Red squirrels are under growing threat from the human population and its pets in the mammals’ few remaining British strongholds, wildlife experts have warned.
Road traffic accidents, attacks by domestic dogs and cats and a cat-related parasitic disease account for three in five deaths examined in postmortems over 10 years. On the Isle of Wight, a sixth of all fatalities can be blamed on the toxoplasma parasite.
Rat traps, rat bait poisoning and electrocution are among other human-related causes reported in a provisional paper in the open access BMC Veterinary Research. It also describes previously unrecognised diseases, including four cancers, in red squirrels, which have been under increasing pressure from greys, introduced from America in the 19th century, and squirrelpox, a virus greys can carry without symptoms.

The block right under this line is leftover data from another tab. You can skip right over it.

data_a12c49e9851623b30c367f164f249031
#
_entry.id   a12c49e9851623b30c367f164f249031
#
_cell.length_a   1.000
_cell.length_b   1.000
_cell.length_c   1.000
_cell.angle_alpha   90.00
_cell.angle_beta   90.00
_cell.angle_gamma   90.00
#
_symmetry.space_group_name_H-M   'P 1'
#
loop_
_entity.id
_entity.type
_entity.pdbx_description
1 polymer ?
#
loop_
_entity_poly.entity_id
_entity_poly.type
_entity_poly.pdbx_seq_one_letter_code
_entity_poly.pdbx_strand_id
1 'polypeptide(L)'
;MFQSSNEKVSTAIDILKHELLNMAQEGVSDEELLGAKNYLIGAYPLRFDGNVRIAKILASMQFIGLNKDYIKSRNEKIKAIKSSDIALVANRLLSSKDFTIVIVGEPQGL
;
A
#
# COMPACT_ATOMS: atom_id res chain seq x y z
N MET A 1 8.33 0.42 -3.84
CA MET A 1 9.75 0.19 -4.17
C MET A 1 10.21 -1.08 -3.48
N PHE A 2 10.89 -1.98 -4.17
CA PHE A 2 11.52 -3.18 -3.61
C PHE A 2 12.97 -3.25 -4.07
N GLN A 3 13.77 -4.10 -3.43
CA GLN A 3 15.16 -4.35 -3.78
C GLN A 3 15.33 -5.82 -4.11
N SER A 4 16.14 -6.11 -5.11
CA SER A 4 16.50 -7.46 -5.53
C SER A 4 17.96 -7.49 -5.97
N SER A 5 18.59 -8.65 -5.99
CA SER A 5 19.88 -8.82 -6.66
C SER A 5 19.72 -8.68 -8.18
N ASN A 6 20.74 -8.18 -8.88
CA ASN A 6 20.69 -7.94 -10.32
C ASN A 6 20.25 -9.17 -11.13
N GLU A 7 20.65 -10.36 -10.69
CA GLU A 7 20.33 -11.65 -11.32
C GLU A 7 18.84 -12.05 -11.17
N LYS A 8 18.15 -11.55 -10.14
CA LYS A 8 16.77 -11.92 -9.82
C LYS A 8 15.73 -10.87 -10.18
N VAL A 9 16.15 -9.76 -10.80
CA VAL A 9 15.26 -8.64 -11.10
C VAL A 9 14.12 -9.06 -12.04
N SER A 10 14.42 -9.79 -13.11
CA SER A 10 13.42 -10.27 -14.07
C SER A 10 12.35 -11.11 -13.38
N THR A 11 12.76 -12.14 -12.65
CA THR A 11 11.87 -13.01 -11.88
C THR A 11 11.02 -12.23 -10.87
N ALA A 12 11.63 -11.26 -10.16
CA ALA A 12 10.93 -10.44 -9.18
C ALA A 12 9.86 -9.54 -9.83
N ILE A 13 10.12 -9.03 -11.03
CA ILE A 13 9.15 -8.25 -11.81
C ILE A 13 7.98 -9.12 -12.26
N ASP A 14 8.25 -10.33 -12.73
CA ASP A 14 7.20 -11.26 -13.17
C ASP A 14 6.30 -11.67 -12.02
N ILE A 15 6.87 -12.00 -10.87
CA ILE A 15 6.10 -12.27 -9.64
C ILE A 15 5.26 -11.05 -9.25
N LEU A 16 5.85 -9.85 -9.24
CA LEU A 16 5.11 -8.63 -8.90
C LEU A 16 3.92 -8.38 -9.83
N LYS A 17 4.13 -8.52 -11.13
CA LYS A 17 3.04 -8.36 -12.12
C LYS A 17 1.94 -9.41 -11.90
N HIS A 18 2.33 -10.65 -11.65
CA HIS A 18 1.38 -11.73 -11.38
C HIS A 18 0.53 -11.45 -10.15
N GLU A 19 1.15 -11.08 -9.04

Vic Simpson, a co-author of the paper, who has been a vet for more than over 40 years and runs the private Wildlife Veterinary Centre in Cornwall, said: “If we keep on saying ‘OK, we need more housing for more people’, that means more cats, that means reduced habitat (for squirrels). There will come a point where it will just not carry red squirrels.”
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